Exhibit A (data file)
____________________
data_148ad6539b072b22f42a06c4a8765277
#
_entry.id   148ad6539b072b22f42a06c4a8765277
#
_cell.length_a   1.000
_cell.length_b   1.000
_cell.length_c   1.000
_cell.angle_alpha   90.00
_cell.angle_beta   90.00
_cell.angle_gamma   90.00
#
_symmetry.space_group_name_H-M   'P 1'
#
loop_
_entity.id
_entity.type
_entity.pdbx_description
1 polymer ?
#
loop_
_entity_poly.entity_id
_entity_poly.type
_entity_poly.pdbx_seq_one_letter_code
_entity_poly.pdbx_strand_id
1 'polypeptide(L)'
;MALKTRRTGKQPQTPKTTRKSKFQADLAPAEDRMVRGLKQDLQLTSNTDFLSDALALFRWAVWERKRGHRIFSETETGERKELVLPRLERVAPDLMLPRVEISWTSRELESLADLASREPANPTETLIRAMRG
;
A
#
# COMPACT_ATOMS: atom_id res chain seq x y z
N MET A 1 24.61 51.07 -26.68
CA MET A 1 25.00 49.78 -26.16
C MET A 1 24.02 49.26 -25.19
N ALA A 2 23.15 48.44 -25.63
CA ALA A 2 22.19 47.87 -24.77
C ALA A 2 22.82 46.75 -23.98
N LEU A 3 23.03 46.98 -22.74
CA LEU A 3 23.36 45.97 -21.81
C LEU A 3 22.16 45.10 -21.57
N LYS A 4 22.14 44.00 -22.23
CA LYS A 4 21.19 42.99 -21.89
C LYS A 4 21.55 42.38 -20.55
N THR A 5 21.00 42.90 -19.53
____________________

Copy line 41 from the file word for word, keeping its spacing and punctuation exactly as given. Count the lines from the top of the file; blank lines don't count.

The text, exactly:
CA LYS A 4 21.19 42.99 -21.89